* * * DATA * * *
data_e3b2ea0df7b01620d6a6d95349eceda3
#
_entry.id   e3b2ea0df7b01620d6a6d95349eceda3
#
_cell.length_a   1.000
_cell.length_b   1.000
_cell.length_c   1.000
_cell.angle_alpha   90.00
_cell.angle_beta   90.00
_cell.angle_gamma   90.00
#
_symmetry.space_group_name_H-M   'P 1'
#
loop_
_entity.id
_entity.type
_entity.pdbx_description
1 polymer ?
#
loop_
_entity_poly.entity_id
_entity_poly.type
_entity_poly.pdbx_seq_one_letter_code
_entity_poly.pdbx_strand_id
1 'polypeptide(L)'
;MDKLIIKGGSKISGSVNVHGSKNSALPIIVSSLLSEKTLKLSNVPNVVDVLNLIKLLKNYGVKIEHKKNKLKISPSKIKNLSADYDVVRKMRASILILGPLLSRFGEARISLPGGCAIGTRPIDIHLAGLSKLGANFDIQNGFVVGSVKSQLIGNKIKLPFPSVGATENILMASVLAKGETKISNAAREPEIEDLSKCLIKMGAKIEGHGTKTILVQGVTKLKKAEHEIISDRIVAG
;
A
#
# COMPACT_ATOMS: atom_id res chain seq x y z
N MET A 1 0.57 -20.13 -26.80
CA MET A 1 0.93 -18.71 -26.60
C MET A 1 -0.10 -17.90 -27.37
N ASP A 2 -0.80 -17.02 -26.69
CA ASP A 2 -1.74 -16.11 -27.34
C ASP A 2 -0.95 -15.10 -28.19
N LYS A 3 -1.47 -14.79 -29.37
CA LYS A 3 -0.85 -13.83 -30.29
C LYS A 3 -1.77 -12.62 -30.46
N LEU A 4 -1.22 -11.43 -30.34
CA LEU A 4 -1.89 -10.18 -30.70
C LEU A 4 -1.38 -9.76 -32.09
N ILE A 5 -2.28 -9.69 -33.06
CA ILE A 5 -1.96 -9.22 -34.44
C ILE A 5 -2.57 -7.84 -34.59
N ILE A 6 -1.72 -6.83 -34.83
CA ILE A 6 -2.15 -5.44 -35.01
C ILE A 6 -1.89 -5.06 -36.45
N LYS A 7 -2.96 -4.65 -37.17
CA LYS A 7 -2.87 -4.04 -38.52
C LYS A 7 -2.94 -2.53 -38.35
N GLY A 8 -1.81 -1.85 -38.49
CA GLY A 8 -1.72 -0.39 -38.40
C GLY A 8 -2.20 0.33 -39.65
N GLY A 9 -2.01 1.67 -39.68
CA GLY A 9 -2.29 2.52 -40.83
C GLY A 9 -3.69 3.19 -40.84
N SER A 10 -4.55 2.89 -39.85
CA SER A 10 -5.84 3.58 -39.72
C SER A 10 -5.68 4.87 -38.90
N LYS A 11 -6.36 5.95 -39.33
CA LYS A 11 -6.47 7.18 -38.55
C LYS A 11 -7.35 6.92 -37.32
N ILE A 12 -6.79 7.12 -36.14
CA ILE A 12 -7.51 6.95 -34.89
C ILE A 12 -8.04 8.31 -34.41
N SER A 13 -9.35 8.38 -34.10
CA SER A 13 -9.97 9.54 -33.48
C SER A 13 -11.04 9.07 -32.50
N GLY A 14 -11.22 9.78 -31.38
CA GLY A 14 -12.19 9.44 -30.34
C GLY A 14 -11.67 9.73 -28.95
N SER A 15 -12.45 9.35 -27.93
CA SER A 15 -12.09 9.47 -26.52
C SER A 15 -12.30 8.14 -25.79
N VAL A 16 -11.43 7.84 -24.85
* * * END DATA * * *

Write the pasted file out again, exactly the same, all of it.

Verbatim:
data_e3b2ea0df7b01620d6a6d95349eceda3
#
_entry.id   e3b2ea0df7b01620d6a6d95349eceda3
#
_cell.length_a   1.000
_cell.length_b   1.000
_cell.length_c   1.000
_cell.angle_alpha   90.00
_cell.angle_beta   90.00
_cell.angle_gamma   90.00
#
_symmetry.space_group_name_H-M   'P 1'
#
loop_
_entity.id
_entity.type
_entity.pdbx_description
1 polymer ?
#
loop_
_entity_poly.entity_id
_entity_poly.type
_entity_poly.pdbx_seq_one_letter_code
_entity_poly.pdbx_strand_id
1 'polypeptide(L)'
;MDKLIIKGGSKISGSVNVHGSKNSALPIIVSSLLSEKTLKLSNVPNVVDVLNLIKLLKNYGVKIEHKKNKLKISPSKIKNLSADYDVVRKMRASILILGPLLSRFGEARISLPGGCAIGTRPIDIHLAGLSKLGANFDIQNGFVVGSVKSQLIGNKIKLPFPSVGATENILMASVLAKGETKISNAAREPEIEDLSKCLIKMGAKIEGHGTKTILVQGVTKLKKAEHEIISDRIVAG
;
A
#
# COMPACT_ATOMS: atom_id res chain seq x y z
N MET A 1 0.57 -20.13 -26.80
CA MET A 1 0.93 -18.71 -26.60
C MET A 1 -0.10 -17.90 -27.37
N ASP A 2 -0.80 -17.02 -26.69
CA ASP A 2 -1.74 -16.11 -27.34
C ASP A 2 -0.95 -15.10 -28.19
N LYS A 3 -1.47 -14.79 -29.37
CA LYS A 3 -0.85 -13.83 -30.29
C LYS A 3 -1.77 -12.62 -30.46
N LEU A 4 -1.22 -11.43 -30.34
CA LEU A 4 -1.89 -10.18 -30.70
C LEU A 4 -1.38 -9.76 -32.09
N ILE A 5 -2.28 -9.69 -33.06
CA ILE A 5 -1.96 -9.22 -34.44
C ILE A 5 -2.57 -7.84 -34.59
N ILE A 6 -1.72 -6.83 -34.83
CA ILE A 6 -2.15 -5.44 -35.01
C ILE A 6 -1.89 -5.06 -36.45
N LYS A 7 -2.96 -4.65 -37.17
CA LYS A 7 -2.87 -4.04 -38.52
C LYS A 7 -2.94 -2.53 -38.35
N GLY A 8 -1.81 -1.85 -38.49
CA GLY A 8 -1.72 -0.39 -38.40
C GLY A 8 -2.20 0.33 -39.65
N GLY A 9 -2.01 1.67 -39.68
CA GLY A 9 -2.29 2.52 -40.83
C GLY A 9 -3.69 3.19 -40.84
N SER A 10 -4.55 2.89 -39.85
CA SER A 10 -5.84 3.58 -39.72
C SER A 10 -5.68 4.87 -38.90
N LYS A 11 -6.36 5.95 -39.33
CA LYS A 11 -6.47 7.18 -38.55
C LYS A 11 -7.35 6.92 -37.32
N ILE A 12 -6.79 7.12 -36.14
CA ILE A 12 -7.51 6.95 -34.89
C ILE A 12 -8.04 8.31 -34.41
N SER A 13 -9.35 8.38 -34.10
CA SER A 13 -9.97 9.54 -33.48
C SER A 13 -11.04 9.07 -32.50
N GLY A 14 -11.22 9.78 -31.38
CA GLY A 14 -12.19 9.44 -30.34
C GLY A 14 -11.67 9.73 -28.95
N SER A 15 -12.45 9.35 -27.93
CA SER A 15 -12.09 9.47 -26.52
C SER A 15 -12.30 8.14 -25.79
N VAL A 16 -11.43 7.84 -24.85